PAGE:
Though many houses have gutters, it can be tough to tell what role they play in maintaining your home’s exterior. You may even find yourself wondering if gutters are necessary. A gutter system directs water away from your home, helping prevent mold, mildew, dangerous water buildup and other water damage around your home’s foundation over time.

How Gutters Work

Gutters hang off your roof and catch rainwater as it streams down the surface. Your gutter system then channels that water towards the edges of your roof and into vertical sectionals called downspouts. During dry seasons, your downspouts might empty into a tank or barrel for gardening. In other circumstances, downspouts might empty into a drainage system to move water even further away from your home or into a plastic extension.


When Are Gutters Necessary?

In most cases, rain gutters are not required by law. However, there are some scenarios in which gutters are essential to keep your home in working order. Read about some of these situations below:

  • Upward slopes: You’ll definitely want a gutter system if your home sits at the bottom of hills or other upward slopes. Without one, rainwater from these slopes could build up around your home’s foundation rather than moving away from it.
  • Clay-rich soil: If your home is near a lot of clay-rich soil, you should also invest in rain gutters. Like red clay soil or clay loam soils, clay-rich soils absorb and retain water when wet. This issue may direct water toward your home’s foundation. Think of the clay as a pipeline that continuously delivers water to the same spot. A gutter system counteracts this problem by draining water into a ground-based gutter line.
  • Basement foundation: Without gutters, water can enter your home and cause basement flooding. This could be especially bad if you have a finished basement, as there could be water damage to your belongings that could be easily avoided with a simple gutter installation.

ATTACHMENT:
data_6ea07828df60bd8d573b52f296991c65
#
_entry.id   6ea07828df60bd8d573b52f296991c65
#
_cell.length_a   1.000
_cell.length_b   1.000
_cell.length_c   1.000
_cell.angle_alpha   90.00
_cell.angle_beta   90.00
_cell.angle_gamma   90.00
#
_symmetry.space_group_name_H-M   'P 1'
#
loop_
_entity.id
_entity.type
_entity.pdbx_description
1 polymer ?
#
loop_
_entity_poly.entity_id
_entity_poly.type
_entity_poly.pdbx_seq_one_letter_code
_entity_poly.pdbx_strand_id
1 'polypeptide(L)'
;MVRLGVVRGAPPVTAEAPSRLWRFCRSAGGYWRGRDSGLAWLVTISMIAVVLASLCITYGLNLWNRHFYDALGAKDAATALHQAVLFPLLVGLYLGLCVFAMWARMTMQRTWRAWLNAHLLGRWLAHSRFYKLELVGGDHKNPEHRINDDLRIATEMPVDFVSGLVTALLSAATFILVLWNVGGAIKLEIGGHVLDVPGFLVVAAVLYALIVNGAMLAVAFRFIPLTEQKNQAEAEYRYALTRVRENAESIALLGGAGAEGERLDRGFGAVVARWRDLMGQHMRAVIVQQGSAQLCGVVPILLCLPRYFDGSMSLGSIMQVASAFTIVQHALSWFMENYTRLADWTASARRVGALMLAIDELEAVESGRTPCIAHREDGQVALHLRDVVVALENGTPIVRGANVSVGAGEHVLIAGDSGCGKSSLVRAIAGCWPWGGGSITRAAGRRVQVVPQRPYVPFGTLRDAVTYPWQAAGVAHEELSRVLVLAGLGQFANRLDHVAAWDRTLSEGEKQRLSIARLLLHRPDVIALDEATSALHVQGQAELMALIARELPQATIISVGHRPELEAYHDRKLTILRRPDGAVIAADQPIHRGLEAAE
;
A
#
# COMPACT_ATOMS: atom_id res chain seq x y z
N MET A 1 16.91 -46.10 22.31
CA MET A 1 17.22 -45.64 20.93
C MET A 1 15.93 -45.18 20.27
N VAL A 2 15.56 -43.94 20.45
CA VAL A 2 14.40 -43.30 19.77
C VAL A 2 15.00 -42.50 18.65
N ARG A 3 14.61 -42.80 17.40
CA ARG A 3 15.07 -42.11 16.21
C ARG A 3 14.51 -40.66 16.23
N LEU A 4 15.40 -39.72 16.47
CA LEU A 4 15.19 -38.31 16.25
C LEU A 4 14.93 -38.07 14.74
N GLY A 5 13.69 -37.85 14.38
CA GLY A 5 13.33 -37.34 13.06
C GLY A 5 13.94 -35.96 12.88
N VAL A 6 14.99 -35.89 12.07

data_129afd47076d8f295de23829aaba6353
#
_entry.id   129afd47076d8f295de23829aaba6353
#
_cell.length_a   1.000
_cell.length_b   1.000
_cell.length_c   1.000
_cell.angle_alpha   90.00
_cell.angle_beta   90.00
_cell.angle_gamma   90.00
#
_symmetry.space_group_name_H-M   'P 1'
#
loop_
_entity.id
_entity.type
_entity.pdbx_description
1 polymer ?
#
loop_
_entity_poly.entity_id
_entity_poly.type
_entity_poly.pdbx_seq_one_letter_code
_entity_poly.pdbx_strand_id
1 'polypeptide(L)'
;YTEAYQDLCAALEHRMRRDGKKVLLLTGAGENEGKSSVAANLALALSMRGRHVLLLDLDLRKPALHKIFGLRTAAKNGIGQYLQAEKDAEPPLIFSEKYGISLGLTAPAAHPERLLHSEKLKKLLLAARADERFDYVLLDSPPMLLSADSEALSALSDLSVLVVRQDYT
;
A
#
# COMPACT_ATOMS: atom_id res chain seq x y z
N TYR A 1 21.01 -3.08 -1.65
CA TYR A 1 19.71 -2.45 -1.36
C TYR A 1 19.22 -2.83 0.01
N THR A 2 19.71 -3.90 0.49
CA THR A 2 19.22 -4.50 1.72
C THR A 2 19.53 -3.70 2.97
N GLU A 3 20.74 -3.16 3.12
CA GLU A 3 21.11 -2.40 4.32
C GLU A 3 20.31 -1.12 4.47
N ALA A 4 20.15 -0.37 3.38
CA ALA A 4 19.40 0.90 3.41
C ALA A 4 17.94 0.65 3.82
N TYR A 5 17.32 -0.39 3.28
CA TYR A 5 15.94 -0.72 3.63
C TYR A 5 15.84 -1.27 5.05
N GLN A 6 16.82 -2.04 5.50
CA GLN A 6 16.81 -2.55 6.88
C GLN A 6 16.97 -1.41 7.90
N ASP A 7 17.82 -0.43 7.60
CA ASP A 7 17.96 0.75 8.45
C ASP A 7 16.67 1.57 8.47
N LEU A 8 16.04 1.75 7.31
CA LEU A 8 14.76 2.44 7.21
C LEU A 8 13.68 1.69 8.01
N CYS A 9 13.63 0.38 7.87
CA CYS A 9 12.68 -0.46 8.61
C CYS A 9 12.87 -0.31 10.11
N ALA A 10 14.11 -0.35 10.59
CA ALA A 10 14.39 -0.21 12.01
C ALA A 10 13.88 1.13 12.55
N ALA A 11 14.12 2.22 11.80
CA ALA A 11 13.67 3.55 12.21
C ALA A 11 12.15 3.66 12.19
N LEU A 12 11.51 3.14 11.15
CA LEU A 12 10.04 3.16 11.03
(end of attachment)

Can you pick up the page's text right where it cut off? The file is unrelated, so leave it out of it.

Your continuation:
• Little to no overhang: If your roof’s overhang fits close to your home’s siding, frequent rain will cause trenches to form where the water builds up. Often, that rainwater remains close to the foundation once it’s absorbed into the ground, causing severe and costly damage over time. Without gutters, you may also experience water damage to your siding.

When Are Gutters Optional?

Though gutters are usually required or highly encouraged, there are some situations in which gutters are optional. We’ve listed them below.

  • Downward slopes: If your home sits on top of a hill, you may have to worry less about gutters. Water is more likely to naturally move away from your home if your landscaping and property feature a lot of downward slopes that point away from your home.
  • Concrete: If concrete surrounds your home, you already have a protective barrier from rainwater. Examples of this are sidewalks, driveways, patios, streets, and other concrete structures.
  • Climate: A dry, arid climate means less rainwater and puddling. Therefore, homes in regions with a drier climate do not require gutters as much as homes in wetter climates.
  • Long overhang: If your home’s overhang is between six to 10 inches long, you may be able to avoid installing a gutter system depending on other factors, such as landscaping and your local climate.

Gutter Problems and Solutions

Though gutters help you prevent significant homeowner headaches and problems, they can also create a few problems. However, these can easily be avoided and addressed. Read over the most common gutter problems and their solutions below.

  • Clogging: Because gutters feature large openings, debris like leaves, twigs, pine needles, shingle grit, and pollen can build up over time. Birds and other animals can also build nests inside your gutters. These issues cause water clogs and water damage. However, you can combat this problem with routine cleaning and maintenance or investing in a gutter guard system.
  • Ice dams: Many people believe gutters cause ice dams, but this is actually because of your roof and attic. When the snow melts and gets into the eaves of a sloped roof, it can freeze there. This results in an ice dam, or a buildup of ice. Because gutters are next to your eaves, it appears that your gutters are causing the ice dam. Like clogs, routine maintenance of your attic’s ventilation and insulation helps you avoid this issue. Gutter guards with heating elements can also help you combat ice dams.

Our Recommendation

Gutters are necessary in most cases. However, if you want to know whether or not your new construction or home improvement project requires gutters, consider the property’s landscaping features, the climate, the overhang, and the foundation type. If you find that you do need gutters, we recommend that you get at least three quotes from three gutter installers to compare pricing and offerings.

We also encourage you to consider investing in a gutter guard system. Gutter guards block debris from entering your gutters and push it out. Then, you can rake up the fallen debris or knock off standing debris with a broom.

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